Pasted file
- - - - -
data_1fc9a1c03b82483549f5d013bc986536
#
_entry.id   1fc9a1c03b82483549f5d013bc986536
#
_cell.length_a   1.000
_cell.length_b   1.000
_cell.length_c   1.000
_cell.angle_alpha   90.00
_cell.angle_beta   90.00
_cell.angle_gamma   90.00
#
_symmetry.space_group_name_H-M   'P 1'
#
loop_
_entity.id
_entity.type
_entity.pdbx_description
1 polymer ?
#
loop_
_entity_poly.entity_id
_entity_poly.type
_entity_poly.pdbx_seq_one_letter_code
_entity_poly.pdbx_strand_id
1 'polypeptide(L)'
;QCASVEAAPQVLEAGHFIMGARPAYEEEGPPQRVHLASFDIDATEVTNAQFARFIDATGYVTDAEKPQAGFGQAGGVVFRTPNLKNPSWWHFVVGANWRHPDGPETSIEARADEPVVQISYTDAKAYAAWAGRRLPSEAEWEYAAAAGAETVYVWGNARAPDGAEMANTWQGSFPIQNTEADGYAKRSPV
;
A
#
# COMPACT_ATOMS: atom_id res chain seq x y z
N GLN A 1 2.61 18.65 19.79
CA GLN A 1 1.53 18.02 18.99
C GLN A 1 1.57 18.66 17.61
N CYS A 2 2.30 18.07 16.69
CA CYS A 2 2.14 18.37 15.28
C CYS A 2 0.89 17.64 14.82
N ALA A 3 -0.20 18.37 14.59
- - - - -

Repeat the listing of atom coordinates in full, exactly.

data_1fc9a1c03b82483549f5d013bc986536
#
_entry.id   1fc9a1c03b82483549f5d013bc986536
#
_cell.length_a   1.000
_cell.length_b   1.000
_cell.length_c   1.000
_cell.angle_alpha   90.00
_cell.angle_beta   90.00
_cell.angle_gamma   90.00
#
_symmetry.space_group_name_H-M   'P 1'
#
loop_
_entity.id
_entity.type
_entity.pdbx_description
1 polymer ?
#
loop_
_entity_poly.entity_id
_entity_poly.type
_entity_poly.pdbx_seq_one_letter_code
_entity_poly.pdbx_strand_id
1 'polypeptide(L)'
;QCASVEAAPQVLEAGHFIMGARPAYEEEGPPQRVHLASFDIDATEVTNAQFARFIDATGYVTDAEKPQAGFGQAGGVVFRTPNLKNPSWWHFVVGANWRHPDGPETSIEARADEPVVQISYTDAKAYAAWAGRRLPSEAEWEYAAAAGAETVYVWGNARAPDGAEMANTWQGSFPIQNTEADGYAKRSPV
;
A
#
# COMPACT_ATOMS: atom_id res chain seq x y z
N GLN A 1 2.61 18.65 19.79
CA GLN A 1 1.53 18.02 18.99
C GLN A 1 1.57 18.66 17.61
N CYS A 2 2.30 18.07 16.69
CA CYS A 2 2.14 18.37 15.28
C CYS A 2 0.89 17.64 14.82
N ALA A 3 -0.20 18.37 14.59